The Death Penalty Of The United States

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The use of the death penalty in the United States has always been a controversial topic. The death penalty, also known as Capital Punishment, is a legal process where a person is put to death by the state as a punishment for a heinous crime. The judicial decree that someone be punished in this manner is a death sentence, while the actual enforcement is an execution (Bishop 1). Over the years, most of the world has abolished the death penalty. But the United States government, and a majority of its citizens, defend and support its continued use. There is evidence, however, that some attitudes about the death penalty are changing.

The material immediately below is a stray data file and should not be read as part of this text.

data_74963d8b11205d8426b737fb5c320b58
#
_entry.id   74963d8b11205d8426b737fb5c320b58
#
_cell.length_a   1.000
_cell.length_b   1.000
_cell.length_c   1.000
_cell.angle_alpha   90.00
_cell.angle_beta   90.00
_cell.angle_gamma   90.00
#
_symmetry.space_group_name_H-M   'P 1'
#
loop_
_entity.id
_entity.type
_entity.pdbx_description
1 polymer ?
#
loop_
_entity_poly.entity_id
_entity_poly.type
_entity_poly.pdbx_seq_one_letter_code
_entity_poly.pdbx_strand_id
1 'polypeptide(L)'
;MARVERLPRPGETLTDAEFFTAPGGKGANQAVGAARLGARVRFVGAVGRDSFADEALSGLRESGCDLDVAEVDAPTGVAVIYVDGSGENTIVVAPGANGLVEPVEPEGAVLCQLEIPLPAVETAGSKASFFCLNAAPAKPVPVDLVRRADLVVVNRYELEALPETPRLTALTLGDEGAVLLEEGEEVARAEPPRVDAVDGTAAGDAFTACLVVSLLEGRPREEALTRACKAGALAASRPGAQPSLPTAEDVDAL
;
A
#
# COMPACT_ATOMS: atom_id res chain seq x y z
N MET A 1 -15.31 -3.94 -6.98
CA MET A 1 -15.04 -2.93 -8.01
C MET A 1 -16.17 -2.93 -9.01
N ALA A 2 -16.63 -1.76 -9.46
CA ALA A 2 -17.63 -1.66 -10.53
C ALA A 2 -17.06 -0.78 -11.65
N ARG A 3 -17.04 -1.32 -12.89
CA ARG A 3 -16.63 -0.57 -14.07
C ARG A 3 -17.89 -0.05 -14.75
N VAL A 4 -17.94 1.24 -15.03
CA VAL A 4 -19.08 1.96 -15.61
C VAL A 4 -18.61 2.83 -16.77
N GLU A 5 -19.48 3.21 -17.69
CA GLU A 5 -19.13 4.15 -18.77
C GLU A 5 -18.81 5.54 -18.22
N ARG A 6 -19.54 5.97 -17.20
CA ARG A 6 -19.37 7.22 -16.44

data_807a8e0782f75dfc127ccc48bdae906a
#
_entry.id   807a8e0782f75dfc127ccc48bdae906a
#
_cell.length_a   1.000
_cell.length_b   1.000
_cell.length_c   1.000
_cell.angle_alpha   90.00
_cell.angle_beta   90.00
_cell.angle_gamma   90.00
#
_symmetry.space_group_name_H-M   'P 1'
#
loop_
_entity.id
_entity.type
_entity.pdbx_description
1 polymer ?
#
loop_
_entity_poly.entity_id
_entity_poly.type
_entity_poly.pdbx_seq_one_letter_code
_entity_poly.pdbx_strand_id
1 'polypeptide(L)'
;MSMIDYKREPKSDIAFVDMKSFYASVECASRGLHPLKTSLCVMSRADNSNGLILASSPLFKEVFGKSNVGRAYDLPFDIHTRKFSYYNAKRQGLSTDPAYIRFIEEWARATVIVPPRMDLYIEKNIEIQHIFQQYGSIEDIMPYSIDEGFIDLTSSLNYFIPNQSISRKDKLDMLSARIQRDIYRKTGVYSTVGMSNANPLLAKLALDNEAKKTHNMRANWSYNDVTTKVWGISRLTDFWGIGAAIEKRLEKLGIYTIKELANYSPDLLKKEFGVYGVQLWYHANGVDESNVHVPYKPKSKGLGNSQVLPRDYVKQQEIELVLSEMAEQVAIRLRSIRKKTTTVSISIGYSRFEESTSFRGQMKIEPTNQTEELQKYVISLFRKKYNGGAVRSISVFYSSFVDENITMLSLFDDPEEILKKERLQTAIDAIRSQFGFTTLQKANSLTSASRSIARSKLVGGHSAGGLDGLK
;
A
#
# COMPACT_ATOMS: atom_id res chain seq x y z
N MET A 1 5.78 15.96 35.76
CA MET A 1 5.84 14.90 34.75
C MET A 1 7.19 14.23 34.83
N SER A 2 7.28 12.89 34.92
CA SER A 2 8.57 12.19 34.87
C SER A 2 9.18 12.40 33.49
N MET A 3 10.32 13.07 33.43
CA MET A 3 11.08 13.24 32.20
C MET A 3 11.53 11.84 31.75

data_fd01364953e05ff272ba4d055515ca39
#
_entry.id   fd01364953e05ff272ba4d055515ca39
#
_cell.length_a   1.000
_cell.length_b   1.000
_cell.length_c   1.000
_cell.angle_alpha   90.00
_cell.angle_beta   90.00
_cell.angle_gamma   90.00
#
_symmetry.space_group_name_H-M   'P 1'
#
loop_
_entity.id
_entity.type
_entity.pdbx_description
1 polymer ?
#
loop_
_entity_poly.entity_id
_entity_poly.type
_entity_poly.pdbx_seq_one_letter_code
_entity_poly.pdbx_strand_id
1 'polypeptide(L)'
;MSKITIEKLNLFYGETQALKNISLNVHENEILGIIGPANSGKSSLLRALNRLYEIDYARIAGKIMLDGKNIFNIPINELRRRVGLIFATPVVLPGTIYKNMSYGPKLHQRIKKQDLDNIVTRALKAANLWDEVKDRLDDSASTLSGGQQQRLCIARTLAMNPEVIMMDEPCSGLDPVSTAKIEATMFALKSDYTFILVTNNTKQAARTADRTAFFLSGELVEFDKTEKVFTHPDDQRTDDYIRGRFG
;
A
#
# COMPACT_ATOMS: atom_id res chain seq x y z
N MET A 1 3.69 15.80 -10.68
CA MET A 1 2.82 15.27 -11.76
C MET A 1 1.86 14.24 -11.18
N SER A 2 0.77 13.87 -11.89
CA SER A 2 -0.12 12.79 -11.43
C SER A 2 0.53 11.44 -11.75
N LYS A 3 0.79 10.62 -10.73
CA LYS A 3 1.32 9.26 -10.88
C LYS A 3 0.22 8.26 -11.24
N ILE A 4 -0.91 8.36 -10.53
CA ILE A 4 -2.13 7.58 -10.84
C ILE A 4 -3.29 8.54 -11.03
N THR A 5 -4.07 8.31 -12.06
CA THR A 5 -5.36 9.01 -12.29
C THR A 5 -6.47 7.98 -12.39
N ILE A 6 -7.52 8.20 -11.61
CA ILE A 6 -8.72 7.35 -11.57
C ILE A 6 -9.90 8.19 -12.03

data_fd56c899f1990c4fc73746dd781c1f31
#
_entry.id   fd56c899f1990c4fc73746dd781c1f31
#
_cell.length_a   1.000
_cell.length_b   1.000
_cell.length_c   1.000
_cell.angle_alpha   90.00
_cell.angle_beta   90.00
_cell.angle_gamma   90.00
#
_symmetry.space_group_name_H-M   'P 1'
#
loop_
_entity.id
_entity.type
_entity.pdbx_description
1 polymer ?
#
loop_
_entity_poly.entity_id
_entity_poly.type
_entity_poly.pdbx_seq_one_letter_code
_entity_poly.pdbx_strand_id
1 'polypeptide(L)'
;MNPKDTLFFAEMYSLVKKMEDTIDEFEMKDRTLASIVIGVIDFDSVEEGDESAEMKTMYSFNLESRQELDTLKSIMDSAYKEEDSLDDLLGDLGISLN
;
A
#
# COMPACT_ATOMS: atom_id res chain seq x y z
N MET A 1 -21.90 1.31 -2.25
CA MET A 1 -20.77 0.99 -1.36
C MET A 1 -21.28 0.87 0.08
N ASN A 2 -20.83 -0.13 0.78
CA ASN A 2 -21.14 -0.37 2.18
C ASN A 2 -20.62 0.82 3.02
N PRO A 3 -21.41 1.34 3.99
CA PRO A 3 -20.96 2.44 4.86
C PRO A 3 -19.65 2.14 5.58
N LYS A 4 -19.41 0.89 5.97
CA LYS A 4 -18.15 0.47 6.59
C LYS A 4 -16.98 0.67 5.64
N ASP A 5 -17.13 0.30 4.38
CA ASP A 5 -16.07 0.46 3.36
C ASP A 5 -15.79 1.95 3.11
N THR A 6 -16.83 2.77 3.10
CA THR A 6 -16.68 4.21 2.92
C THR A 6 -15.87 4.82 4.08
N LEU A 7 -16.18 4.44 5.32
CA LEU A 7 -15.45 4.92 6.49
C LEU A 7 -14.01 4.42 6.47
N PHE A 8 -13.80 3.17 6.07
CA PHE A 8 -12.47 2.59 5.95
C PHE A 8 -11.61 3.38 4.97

The first known execution was in the colony of Virginia in 1622, by the 1800s the law in the United States not only accepted capital punishment but also required it (“Facts about the Death Penalty” 3). Execution was the automatic penalty for anyone convicted of murder or several other serious crimes. The debate has shifted from whether capital punishment is appropriate in a modern civilized society to questions about the fairness of the trials and the reliability of the results. These questions have contributed to the rise of citizens who oppose the death penalty (“Facts about the Death Penalty” 3). A divided United States Supreme Court also appears to be struggling with several important aspects of the death penalty. Especially vulnerable members of society like children, the mentally ill, and the mentally retarded who are viewed as undeserving
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